Can I Create a Professional Advert On My Own?
If you want to make sure that your advert looks just as good as the professionals, then you should consider shelling out a little extra to get a professional floor plan created and to get an experienced photographer to come and take photos of your home. This way you can be sure that you are showing off your home in the best possible light and allowing potential buyers to get an accurate sense of what they can expect.
Can I Advertise on Rightmove & Zoopla?
Unfortunately private sellers are not allowed to advertise on either Rightmove or Zoopla. This is because both portals charge the agent representing the property, and not the seller themselves, to advertise their properties. So unless you are selling through an estate agent you will not be able to access these platforms.
This is where online estate agents come in – they can offer you access to Rightmove and Zoopla but at much lower prices than a traditional high street agent, usually between £500-£1000.
Can I Sell My House Without Rightmove?
While we understand that having a listing on Rightmove is essential for some sellers, it is possible to quickly and easily sell your home without using the portal powerhouse. Private sales websites like TheHouseShop.com will distribute your listing to dozens, if not hundreds, of smaller property portals and classified ad websites, meaning you still get excellent online exposure for your home.
As a private seller you can also take advantage of more innovative online marketing tools, such as targeted Google advertising where your property will be shown to anyone searching for a specific term e.g. “houses for sale in Brighton”. Many private sellers have successfully sold their home using this method and private sales services will manage your Google advertising campaign for you to make sure you’re getting the most bang for your buck.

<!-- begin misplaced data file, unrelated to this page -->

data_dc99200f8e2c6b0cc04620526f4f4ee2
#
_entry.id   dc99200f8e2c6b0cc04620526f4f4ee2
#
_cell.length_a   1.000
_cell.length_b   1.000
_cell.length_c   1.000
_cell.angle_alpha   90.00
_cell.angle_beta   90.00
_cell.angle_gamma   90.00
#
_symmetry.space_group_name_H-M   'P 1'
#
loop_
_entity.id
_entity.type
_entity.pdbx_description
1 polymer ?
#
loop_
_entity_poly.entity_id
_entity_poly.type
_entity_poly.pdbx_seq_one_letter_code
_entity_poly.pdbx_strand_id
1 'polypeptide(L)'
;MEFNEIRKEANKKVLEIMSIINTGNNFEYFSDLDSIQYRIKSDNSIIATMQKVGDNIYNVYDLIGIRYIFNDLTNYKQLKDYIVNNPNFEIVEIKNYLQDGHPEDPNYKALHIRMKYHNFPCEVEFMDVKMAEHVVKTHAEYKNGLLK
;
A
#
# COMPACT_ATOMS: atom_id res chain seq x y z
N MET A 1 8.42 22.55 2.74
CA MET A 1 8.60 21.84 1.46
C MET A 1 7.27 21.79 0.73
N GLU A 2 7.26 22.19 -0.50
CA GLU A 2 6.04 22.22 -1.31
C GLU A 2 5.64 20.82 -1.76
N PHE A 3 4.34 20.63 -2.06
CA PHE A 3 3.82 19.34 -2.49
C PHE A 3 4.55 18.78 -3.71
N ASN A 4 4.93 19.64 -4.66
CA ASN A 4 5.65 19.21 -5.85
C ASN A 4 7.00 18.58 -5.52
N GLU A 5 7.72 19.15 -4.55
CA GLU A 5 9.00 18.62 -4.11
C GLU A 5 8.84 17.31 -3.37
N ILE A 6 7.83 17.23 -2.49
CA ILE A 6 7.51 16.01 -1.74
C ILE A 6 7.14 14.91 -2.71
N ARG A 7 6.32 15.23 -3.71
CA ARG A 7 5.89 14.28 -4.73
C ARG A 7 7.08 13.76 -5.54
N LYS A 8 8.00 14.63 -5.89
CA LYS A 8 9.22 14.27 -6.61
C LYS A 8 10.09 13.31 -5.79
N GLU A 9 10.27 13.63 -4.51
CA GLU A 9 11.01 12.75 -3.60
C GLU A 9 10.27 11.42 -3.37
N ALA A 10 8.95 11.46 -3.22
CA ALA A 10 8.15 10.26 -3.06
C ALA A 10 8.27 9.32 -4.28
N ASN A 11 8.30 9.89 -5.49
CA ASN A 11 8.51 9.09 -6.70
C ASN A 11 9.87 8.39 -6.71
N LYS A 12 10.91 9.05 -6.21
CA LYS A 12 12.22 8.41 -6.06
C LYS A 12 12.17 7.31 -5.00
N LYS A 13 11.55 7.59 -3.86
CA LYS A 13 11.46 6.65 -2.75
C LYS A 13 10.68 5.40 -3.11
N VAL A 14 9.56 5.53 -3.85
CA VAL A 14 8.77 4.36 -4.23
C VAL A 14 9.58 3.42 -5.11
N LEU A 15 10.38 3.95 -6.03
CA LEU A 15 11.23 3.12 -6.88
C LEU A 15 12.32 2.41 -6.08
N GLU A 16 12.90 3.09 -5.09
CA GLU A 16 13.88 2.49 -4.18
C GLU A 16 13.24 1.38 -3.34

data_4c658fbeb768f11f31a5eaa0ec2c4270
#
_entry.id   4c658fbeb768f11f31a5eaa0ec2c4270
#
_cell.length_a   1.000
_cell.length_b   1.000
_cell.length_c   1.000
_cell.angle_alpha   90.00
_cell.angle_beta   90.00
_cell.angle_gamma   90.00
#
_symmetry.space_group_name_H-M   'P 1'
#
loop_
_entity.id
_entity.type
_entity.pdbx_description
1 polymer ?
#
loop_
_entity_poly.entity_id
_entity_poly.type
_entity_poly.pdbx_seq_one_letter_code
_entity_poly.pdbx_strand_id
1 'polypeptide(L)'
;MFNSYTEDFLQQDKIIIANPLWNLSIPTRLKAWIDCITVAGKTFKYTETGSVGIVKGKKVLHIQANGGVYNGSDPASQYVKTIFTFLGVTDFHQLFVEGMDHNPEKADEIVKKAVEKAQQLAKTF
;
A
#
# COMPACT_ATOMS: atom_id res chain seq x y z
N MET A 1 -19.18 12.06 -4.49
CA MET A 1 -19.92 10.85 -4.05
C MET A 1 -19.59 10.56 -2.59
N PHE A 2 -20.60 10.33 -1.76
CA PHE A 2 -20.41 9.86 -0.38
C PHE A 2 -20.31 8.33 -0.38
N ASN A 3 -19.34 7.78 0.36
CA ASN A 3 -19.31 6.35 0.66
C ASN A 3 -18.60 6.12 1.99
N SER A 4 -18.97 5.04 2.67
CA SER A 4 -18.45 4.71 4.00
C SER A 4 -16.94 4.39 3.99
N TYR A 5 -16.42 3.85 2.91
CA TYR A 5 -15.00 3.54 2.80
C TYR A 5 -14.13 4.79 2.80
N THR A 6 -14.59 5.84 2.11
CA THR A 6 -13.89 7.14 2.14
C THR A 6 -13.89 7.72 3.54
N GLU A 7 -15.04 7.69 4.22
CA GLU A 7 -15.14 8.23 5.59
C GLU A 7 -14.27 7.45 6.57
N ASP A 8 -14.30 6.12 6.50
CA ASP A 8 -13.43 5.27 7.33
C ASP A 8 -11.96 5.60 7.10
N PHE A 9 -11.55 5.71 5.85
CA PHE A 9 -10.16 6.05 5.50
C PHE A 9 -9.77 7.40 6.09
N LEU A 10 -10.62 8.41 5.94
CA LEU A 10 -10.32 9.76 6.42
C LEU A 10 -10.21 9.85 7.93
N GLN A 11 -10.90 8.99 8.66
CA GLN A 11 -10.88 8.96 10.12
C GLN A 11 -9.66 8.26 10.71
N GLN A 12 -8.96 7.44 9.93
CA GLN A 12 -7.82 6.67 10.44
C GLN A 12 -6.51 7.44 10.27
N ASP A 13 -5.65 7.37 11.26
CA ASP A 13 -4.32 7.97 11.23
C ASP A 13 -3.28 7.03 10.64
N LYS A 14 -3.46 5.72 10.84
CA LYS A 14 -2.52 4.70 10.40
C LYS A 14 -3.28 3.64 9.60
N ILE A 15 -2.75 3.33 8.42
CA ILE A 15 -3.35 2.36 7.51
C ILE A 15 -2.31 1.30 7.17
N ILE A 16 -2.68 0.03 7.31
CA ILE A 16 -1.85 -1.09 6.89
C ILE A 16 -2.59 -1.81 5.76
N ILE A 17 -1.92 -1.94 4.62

Social media is another great marketing tool when you’re selling your own home. You can use your personal social media accounts to promote your home for free and ask friends and family to share your listing, but you can also explore paid social media advertising. Facebook offers a great targeted advertising service where you can create your own advert and decide exactly who it gets displayed to. Again most private sales service will offer to manage your Facebook advertising campaign for you to make sure that you are targeting the right people and running an effective campaign.
How Should I Prepare For Viewings?
If you are selling your own home, you will need to show potential buyers around the property yourself. There are a few bits and pieces you should always take care of before you carry out any viewings!
- Clear away as much clutter as possible! Buyers want to be able to see the property as a blank canvas, so too many family photos, ornaments, knick-knacks etc can be really off-putting.
- Do a deep clean of the whole house – if you’re not the best cleaner and have no desire whatsoever to spend your time tidying, then it may be worth spending a little extra to hire professional cleaners. You will only need to do a deep clean once before you start any viewings and then you can quickly and easily neaten things up when you need to.
- Print out some details sheets or brochures about the property for buyers to take away with them after the viewing. These should include: high quality images of the property, a floor plan and EPC, a bullet point list of key features and a longer, more detailed description of the property. Include some personal tips and advice on the neighbourhood, local shops, restaurants, schools etc. Buyers love this kind of info and they often won’t get it from an estate agent!